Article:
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When last sighted in the pages of Traders Magazine in 2004, John Myles, then an equity trader at Pioneer Investment Management, was talking about how it was becoming easier to trade NYSE-listed stocks on electronic communications networks (ECNs).
Flash forward 18 1/2 years, and Myles is still in the game, as Partner and Head Trader at Westfield Capital Management, a $13 billion asset manager based in Boston.
Traders Magazine caught up with Myles, now 54, to learn more.
Briefly discuss your career trajectory?
I started in the open outcry pits of the Chicago Mercantile Exchange (CME) as a runner, then clerked in options pits before moving to currency arbitrage. Then I moved to floor trading on the Boston Stock Exchange (BSE) and the virtual Cincinnati Stock Exchange (CSE). In 2002 I moved to the buy side for Pioneer Investments, trading predominantly mid- and large-cap domestic stocks. After five years I moved to Delta Partners, a global long-short equity hedge fund. In the middle innings of the global financial crisis I accepted a job at Westfield Capital Management, to trade domestic equities and derivatives. I was promoted to head of the desk after five years and later became a partner.
How has the job of a buy-side trader evolved over the course of your career?
Twenty-plus years ago a trader would likely begin and end an order with a single high touch broker. There were exceptions, but that was the routine. Now, the trader may control pace and aggression and limit themselves through algorithms, crossing networks and high touch relationships – four or more destinations per ticket per is normal. A solid partnership with high touch desks is still essential to outperform, but every option has its place.
What has changed the most?
I’d have to say one, technology, as there are lots of ways to get things done, and two, the speed and magnitude of market moves.
What has changed the least?
While there are fewer traders around, ours is still a relationship business; partnerships and integrity are paramount.
What is Westfield Capital Management all about – what is the profile of the trading desk?
Westfield is primarily a domestic active growth manager with products covering the capitalization spectrum. We have three traders that focus on specific sectors, and one program trader. We find that sectorization helps the traders develop a better understanding of the space they are assigned to, a solid relationship with desk specialists in the brokerage community, and a closer relationship with their analysts.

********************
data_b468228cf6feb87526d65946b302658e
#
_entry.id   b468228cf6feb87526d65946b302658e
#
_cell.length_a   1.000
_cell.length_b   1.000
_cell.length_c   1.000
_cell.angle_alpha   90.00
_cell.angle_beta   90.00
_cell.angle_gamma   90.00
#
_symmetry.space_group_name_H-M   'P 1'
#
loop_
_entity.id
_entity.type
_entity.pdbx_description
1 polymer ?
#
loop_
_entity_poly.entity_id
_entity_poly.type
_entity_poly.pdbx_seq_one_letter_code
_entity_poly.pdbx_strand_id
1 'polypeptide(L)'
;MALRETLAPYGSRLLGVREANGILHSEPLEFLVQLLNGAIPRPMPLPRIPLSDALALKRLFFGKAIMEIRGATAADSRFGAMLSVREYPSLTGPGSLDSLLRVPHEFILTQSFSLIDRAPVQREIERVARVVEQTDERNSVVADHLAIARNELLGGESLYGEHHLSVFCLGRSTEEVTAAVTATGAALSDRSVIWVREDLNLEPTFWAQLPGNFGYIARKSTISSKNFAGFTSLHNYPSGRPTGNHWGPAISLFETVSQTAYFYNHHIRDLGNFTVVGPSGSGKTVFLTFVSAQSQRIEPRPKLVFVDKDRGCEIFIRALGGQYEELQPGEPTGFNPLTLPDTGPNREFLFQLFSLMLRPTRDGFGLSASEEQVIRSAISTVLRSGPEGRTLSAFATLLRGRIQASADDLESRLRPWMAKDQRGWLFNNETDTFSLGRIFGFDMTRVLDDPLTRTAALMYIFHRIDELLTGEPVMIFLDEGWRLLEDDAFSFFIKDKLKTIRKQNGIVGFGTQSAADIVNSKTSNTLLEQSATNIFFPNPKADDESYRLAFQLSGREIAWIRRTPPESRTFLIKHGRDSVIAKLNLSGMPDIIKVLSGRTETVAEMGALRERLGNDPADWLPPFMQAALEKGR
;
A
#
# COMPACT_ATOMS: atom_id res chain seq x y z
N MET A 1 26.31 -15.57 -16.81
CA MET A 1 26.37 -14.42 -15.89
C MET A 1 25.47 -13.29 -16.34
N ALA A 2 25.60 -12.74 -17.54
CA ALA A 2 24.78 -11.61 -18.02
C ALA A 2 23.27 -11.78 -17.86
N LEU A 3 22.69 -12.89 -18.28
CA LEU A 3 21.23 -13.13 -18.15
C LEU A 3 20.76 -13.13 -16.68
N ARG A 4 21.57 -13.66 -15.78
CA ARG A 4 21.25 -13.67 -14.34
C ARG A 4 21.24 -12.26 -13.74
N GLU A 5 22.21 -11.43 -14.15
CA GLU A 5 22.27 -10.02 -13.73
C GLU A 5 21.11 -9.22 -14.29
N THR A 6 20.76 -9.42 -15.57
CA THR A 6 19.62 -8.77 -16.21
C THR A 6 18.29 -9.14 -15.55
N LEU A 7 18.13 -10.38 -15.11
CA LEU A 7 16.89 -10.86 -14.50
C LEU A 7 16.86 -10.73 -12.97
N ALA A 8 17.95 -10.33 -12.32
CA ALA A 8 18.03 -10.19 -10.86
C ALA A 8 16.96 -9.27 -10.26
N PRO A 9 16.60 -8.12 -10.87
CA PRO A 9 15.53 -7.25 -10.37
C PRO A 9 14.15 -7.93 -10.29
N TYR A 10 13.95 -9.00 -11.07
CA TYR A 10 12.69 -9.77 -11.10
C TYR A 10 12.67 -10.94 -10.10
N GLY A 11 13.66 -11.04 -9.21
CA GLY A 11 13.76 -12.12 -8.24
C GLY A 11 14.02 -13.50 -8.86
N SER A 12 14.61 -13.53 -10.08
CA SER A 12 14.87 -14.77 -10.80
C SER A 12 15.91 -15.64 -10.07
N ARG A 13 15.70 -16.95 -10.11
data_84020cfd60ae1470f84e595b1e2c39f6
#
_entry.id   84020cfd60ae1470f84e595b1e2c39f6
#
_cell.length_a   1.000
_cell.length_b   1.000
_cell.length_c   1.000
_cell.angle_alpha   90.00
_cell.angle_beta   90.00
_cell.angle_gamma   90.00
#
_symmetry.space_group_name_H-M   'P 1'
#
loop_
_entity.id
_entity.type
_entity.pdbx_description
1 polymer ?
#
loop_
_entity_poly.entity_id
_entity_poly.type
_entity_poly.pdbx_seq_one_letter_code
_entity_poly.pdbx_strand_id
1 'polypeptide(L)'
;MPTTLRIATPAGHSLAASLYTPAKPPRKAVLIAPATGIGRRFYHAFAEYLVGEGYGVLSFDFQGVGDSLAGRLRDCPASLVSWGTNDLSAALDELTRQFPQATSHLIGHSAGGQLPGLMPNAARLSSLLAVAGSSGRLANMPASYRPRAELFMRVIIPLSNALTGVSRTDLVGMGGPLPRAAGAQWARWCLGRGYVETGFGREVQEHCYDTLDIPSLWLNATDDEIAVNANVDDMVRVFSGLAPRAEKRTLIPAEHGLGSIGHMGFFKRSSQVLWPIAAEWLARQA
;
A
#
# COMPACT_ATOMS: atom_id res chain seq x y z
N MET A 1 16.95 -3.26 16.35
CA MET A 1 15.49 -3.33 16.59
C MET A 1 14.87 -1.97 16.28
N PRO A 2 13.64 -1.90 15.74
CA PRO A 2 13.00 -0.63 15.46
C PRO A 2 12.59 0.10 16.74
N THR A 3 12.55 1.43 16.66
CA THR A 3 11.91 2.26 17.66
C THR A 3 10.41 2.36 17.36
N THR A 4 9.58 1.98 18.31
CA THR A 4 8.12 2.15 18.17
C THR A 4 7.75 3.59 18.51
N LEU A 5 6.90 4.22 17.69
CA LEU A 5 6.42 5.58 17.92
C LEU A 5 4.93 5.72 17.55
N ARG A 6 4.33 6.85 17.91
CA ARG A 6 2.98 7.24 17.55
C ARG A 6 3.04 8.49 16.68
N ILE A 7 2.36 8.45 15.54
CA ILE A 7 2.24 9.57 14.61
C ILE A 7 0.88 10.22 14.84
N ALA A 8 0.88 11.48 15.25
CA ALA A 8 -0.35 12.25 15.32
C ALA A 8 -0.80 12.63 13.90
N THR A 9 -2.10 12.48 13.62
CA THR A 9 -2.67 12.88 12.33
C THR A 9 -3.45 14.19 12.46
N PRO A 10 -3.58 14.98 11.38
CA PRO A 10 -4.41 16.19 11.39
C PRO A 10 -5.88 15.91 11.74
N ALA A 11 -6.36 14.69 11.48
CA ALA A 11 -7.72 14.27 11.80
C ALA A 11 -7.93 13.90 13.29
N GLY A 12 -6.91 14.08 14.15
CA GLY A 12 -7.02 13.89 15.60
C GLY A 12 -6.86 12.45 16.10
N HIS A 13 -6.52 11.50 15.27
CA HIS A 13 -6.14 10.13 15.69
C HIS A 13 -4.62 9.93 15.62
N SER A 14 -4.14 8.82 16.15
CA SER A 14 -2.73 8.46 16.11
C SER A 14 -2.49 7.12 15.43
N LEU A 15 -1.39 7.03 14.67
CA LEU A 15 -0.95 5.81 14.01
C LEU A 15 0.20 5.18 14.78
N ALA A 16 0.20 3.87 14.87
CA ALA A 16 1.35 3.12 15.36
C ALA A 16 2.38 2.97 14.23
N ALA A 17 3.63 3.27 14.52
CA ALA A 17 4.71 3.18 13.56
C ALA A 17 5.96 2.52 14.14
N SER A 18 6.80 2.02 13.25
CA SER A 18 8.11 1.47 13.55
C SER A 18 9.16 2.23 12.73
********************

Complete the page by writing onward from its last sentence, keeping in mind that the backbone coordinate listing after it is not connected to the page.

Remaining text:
As a firm of Westfield’s size, we value natural liquidity. Traders must resist participating for the sake of getting something done. We know the best way to avoid adverse price momentum is to minimize the time you are in the marketplace; spreading even the smallest order can hurt performance. We try to be patient and put a premium on block volume.
What do you like most about being a buy-side trader?
I work with smart folks. I love watching an idea from its infancy to its expression as a position. I find it rewarding when I can add value tactically building or exiting a position. The constant change – to be good you must be engaged, attentive and flexible.
What’s your least favorite part of the job?
Interacting with predatory high frequency trading (HFT). I have adapted, but I still feel like there is something intrinsically wrong with their role. I don’t see how their existence contributes to a fair and orderly marketplace or price discovery.
How will the future role of the buy-side trader evolve?
Today’s buy-side trader does more than they did 20 years ago, they often trade different securities/instruments, or add value as technicians. The successful trader of the next generation will be part inventory manager, part consultant, and part strategist.
What’s in your future?
I’m not going anywhere – at least not voluntarily! I find it fulfilling. I still have a fastball and I’m working on the off-speed stuff for career longevity.